‘I feel that I’m free.’ Refugee and chocolate maker Tareq Hadhad becomes citizen

HALIFAX — After he took a solemn oath and received his Canadian citizenship Wednesday, Syrian refugee Tareq Hadhad said he was looking forward to becoming an unofficial ambassador for Canada.

However, the well-known Nova Scotia businessman, whose chocolate-making company continues to attract customers from around the world, said he had some important tasks to complete before taking on that role.

“I’m going to Tim Hortons, and I’m going to get a double-double with a toonie, and I’m going to watch a hockey game on Saturday in Ottawa,” Hadhad said with a big grin after a citizenship ceremony inside the Canadian Immigration Museum at Pier 21 in Halifax.

“There’s nothing more Canadian than getting your Canadian citizenship in January in the middle of the winter — having to endure all of that ice and snow out there …. I can’t wait to get out in the world and say, officially, ‘I’m a Canadian.’”

The founder and CEO of Peace by Chocolate, based in Antigonish, N.S., arrived in Canada in December 2015. He and his family were among a wave of 25,000 refugees who fled the brutal civil war in Syria and eventually settled in Canada in late 2015 and early 2016.

Last June, Prime Minister Justin Trudeau made a point of praising the Hadhad family during a visit to the U.S. capital, where he presented some Peace by Chocolate treats to U.S. House Speaker Nancy Pelosi.

The prime minister noted the family fled their home in war-torn Damascus in 2012 after their factory — part of a 20-year-old business run by Tareq’s father, Assam — had been bombed. They were living in a refugee camp in Lebanon when they received approval to move to Canada.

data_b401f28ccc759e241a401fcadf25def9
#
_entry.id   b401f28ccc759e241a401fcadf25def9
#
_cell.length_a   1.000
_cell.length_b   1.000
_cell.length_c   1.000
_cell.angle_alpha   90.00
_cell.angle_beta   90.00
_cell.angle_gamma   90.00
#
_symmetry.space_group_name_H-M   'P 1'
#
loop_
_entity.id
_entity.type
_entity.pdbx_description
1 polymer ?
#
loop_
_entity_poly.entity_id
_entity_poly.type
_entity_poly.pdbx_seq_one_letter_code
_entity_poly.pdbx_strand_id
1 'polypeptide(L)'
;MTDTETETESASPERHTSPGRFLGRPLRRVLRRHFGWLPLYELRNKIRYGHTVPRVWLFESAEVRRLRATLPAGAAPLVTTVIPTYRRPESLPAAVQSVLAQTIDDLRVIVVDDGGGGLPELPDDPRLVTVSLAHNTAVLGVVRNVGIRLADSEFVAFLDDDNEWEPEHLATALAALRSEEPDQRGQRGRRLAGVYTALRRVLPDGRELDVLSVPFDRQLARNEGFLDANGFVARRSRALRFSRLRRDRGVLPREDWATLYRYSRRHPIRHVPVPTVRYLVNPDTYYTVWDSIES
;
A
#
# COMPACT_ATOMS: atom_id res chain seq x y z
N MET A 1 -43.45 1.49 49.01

By early 2019, only three years after Peace by Chocolate was founded, Hadhad announced the company had plans to hire 50 refugees by 2022.

“Since coming to Canada, we had one mission, a message to share with the world: It’s peace,” Hadhad said Wednesday.

“We should not take peace for granted. Peace is something we can lose in the blink of an eye. It’s the noblest thing that we should fight for.”

Hadhad was dressed in a sharp, three-piece suit when he accepted his citizenship certificate while clutching a small Canadian flag. He was among 49 people granted citizenship at the ceremony attended by federal Immigration Minister Marco Mendicino and Nova Scotia Premier Stephen McNeil.

“It’s amazing,” Hadhad said after the ceremony as his family encircled him.

“I feel that I’m Canadian. I feel that I’m free. I feel that I belong. And I feel that I am so proud to be part of this big family of 37 million Canadians from coast to coast to coast.”

Mendicino reminded the crowd that the Hadhad family had lost almost everything by the time they arrived at the refugee camp.

“They were unsure of their safety and their future, but they made it here to Canada,” Mendicino said. “And not only are they safe, they are thriving.”

Hadhad wrote his citizenship test last month and says he passed with a perfect score. The rest of his family is expected to receive their citizenship later this year.

“This is just a wonderful story,” Mendicino said, noting that his own grandparents were immigrants from Italy.

“It demonstrates that immigration is a true hallmark of our history, but it’s also the key to our future …. It’s part of who we are as a people.”

This report by The Canadian Press was first published Jan. 15, 2020.

Michael MacDonald, The Canadian Press

Refugee

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